Wednesday, June 16, 2010

Treating Headaches with Chinese Medicine

By Joshua Herr, L.Ac.

Headaches affect many Americans. The frequency can vary from daily, weekly or monthly. The intensity varies from a mild nagging headache that interferes with normal tasks to debilitating headaches that can leave an individual bedridden. Medications can sometimes resolve a headache, but don't eliminate the root cause.

A practitioner of Oriental medicine is not only concerned with alleviating the headaches when they occur, but also understanding the root cause of the headaches. Correcting the cause of the headaches can eliminate their occurrence.

Chinese medicine understands the symptom of a headache to be one part of a myriad of symptoms that creates a pattern of disharmony that is present in the patient. Whether the headache is located in the back, top, side or front of the head all point to different clinical significance.

Identifying the headache location is a beginning step in making a differential diagnosis. After collecting further information about the headaches, like medical history, diet and lifestyle, the practitioner determines a diagnosis.

Common syndromes that lead to headaches are Liver Yang Rising, Liver and Kidney Yin Deficiency, Liver Blood Deficiency, Stomach Heat, Qi and Blood Stagnation as well as others. Diagnosing the clinical syndrome enables the practitioner to create an acupuncture and herbal medicine plan that best fits the individual.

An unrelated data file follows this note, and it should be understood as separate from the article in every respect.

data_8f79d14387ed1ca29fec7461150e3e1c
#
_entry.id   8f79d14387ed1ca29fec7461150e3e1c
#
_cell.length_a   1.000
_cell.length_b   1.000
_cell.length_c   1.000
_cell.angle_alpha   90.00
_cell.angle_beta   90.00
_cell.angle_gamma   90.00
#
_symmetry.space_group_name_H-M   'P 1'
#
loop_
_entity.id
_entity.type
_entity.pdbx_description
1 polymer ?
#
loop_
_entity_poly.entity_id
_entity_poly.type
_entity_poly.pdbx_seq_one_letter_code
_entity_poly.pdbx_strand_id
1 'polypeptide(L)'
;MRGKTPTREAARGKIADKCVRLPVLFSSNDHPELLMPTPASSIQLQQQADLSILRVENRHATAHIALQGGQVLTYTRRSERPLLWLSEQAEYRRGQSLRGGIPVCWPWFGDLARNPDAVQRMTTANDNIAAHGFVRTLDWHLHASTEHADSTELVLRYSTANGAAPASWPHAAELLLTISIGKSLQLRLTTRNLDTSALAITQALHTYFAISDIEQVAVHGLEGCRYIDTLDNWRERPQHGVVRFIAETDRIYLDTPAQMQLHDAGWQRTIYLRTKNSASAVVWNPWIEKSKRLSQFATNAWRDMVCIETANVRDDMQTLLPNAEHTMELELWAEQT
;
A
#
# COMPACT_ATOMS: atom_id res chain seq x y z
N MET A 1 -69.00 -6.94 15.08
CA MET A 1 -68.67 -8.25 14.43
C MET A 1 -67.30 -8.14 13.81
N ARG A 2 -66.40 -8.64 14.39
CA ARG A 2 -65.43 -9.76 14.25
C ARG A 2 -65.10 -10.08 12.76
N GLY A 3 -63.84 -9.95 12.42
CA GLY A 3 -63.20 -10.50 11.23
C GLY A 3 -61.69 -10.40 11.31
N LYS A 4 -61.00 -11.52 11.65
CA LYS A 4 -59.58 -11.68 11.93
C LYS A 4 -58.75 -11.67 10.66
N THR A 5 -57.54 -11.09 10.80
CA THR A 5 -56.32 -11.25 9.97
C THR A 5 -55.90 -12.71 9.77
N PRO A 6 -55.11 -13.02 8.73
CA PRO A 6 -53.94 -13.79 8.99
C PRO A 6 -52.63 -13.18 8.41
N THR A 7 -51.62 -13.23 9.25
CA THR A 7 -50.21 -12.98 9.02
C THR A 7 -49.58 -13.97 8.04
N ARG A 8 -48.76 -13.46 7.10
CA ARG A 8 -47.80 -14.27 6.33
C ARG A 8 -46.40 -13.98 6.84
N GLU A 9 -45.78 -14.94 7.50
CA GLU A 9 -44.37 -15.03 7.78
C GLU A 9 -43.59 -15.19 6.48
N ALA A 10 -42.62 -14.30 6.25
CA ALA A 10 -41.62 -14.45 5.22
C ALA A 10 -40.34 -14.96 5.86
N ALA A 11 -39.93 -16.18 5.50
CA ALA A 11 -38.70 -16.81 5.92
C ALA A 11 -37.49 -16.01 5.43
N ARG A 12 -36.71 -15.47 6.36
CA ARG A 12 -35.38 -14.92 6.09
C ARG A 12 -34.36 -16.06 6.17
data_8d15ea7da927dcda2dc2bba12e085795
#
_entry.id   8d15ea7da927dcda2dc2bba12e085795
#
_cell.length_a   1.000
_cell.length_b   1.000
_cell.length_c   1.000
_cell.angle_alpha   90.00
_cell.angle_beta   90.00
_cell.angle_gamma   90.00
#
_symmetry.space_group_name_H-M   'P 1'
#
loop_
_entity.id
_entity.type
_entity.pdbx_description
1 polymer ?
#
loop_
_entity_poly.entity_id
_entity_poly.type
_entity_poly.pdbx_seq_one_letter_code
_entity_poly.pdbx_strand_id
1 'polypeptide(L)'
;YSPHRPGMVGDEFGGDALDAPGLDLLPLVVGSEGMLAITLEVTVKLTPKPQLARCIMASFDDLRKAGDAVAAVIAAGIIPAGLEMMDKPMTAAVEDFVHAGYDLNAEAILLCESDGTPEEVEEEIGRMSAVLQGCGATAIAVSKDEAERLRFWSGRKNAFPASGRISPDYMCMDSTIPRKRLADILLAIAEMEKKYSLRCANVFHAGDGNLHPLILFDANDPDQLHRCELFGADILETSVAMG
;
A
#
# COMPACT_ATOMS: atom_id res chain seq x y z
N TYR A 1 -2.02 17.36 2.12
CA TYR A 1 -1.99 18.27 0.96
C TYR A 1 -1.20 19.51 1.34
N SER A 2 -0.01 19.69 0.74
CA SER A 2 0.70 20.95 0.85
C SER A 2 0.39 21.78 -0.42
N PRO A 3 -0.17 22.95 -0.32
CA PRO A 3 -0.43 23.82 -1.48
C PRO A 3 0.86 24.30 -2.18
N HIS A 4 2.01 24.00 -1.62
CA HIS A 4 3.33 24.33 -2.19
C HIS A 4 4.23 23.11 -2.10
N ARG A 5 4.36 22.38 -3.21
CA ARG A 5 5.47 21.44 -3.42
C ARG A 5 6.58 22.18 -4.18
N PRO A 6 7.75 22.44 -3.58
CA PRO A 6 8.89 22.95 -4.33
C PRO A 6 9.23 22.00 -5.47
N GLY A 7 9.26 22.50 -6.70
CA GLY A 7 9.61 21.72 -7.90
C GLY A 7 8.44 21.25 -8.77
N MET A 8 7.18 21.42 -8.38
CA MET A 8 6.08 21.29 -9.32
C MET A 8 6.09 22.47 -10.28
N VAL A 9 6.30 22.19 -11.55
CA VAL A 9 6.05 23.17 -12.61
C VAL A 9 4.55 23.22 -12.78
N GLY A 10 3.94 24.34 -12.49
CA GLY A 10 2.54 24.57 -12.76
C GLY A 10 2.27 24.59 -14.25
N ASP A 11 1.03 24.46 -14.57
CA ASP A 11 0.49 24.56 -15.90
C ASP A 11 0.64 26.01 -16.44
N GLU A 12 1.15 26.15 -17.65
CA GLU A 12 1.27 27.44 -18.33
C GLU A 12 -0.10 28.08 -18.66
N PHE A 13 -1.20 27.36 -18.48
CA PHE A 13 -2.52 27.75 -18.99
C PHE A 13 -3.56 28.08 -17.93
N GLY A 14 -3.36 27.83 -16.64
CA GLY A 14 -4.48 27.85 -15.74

At the 56th annual meeting of the American Academy of Neurology, a study published in the British Medical Journal (BMJ, 2004;328:744-747) on the use of acupuncture for headaches was highlighted. The study had 401 participants with predominately migraine-type headaches, who received 12 acupuncture treatments over 3 months. At 12 months, headaches were less in the acupuncture group, patients used less medication and made fewer visits to their primary care physicians.

The above study illustrates the usefulness of acupuncture as a therapy for the clinical management of headaches. Often patients experience an immediate elimination or reduction of headaches with acupuncture therapy. The use of food diaries is another useful tool that can help to identify dietary factors that can be contributing to the occurrence of headaches. Wheat, dairy and sugar are common ingredients in an American diet that contribute to an internal imbalance that gives rise to headaches.

Herbal therapy remedies can also correct the internal imbalance that contributes to the reoccurrence of headaches, as well as treating acute episodes of headache. For mild headaches, placing White Flower Oil on the temples can resolve the pain. White Flower Oil is a Chinese medicine liniment that is great to have in the medicine cabinet. As well as treating headaches, it can also be used topically for sinus congestion, arthritic pain, sprains, strains, and bug bites. Use caution when applying White Flower near the eyes, because it can irritate them if placed too close.

If you experience mild, infrequent headaches, explore how dietary factors may be contributing to their occurrence. Try White Flower oil and/or the acupressure described in our Fall 2009 Newsletter. If the problem is more severe, Chinese medicine offers many natural therapeutic resources for you to consider.